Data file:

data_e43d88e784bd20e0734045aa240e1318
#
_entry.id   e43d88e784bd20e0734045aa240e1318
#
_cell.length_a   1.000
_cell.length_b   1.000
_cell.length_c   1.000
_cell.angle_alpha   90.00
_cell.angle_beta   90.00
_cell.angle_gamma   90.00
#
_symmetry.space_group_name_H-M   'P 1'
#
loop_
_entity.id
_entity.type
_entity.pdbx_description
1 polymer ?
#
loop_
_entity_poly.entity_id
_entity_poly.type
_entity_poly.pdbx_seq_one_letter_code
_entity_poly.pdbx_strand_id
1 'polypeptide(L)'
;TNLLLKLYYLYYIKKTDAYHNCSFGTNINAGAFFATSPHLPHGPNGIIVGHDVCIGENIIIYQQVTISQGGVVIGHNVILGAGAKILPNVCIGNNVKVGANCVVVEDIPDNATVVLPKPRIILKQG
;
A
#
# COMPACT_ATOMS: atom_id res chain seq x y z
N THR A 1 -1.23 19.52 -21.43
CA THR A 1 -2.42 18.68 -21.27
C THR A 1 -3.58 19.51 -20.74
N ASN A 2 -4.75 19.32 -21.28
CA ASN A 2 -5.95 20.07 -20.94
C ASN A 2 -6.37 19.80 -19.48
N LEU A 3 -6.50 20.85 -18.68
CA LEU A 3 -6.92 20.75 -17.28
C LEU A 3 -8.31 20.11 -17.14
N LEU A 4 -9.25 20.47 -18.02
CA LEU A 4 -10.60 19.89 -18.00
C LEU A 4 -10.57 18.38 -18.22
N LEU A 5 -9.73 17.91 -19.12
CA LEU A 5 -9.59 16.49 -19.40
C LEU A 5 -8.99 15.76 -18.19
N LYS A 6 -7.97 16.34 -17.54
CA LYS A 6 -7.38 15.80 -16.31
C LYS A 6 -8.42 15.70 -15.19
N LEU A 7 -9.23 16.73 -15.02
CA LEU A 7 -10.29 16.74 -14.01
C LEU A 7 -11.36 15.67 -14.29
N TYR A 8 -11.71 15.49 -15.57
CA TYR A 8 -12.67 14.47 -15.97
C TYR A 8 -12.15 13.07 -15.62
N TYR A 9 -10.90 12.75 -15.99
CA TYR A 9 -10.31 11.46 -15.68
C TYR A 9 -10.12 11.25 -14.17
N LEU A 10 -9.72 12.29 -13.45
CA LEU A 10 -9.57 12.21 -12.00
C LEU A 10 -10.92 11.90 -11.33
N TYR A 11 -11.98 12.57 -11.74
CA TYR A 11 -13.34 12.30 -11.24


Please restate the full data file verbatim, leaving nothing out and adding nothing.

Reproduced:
data_e43d88e784bd20e0734045aa240e1318
#
_entry.id   e43d88e784bd20e0734045aa240e1318
#
_cell.length_a   1.000
_cell.length_b   1.000
_cell.length_c   1.000
_cell.angle_alpha   90.00
_cell.angle_beta   90.00
_cell.angle_gamma   90.00
#
_symmetry.space_group_name_H-M   'P 1'
#
loop_
_entity.id
_entity.type
_entity.pdbx_description
1 polymer ?
#
loop_
_entity_poly.entity_id
_entity_poly.type
_entity_poly.pdbx_seq_one_letter_code
_entity_poly.pdbx_strand_id
1 'polypeptide(L)'
;TNLLLKLYYLYYIKKTDAYHNCSFGTNINAGAFFATSPHLPHGPNGIIVGHDVCIGENIIIYQQVTISQGGVVIGHNVILGAGAKILPNVCIGNNVKVGANCVVVEDIPDNATVVLPKPRIILKQG
;
A
#
# COMPACT_ATOMS: atom_id res chain seq x y z
N THR A 1 -1.23 19.52 -21.43
CA THR A 1 -2.42 18.68 -21.27
C THR A 1 -3.58 19.51 -20.74
N ASN A 2 -4.75 19.32 -21.28
CA ASN A 2 -5.95 20.07 -20.94
C ASN A 2 -6.37 19.80 -19.48
N LEU A 3 -6.50 20.85 -18.68
CA LEU A 3 -6.92 20.75 -17.28
C LEU A 3 -8.31 20.11 -17.14
N LEU A 4 -9.25 20.47 -18.02
CA LEU A 4 -10.60 19.89 -18.00
C LEU A 4 -10.57 18.38 -18.22
N LEU A 5 -9.73 17.91 -19.12
CA LEU A 5 -9.59 16.49 -19.40
C LEU A 5 -8.99 15.76 -18.19
N LYS A 6 -7.97 16.34 -17.54
CA LYS A 6 -7.38 15.80 -16.31
C LYS A 6 -8.42 15.70 -15.19
N LEU A 7 -9.23 16.73 -15.02
CA LEU A 7 -10.29 16.74 -14.01
C LEU A 7 -11.36 15.67 -14.29
N TYR A 8 -11.71 15.49 -15.57
CA TYR A 8 -12.67 14.47 -15.97
C TYR A 8 -12.15 13.07 -15.62
N TYR A 9 -10.90 12.75 -15.99
CA TYR A 9 -10.31 11.46 -15.68
C TYR A 9 -10.12 11.25 -14.17
N LEU A 10 -9.72 12.29 -13.45
CA LEU A 10 -9.57 12.21 -12.00
C LEU A 10 -10.92 11.90 -11.33
N TYR A 11 -11.98 12.57 -11.74
CA TYR A 11 -13.34 12.30 -11.24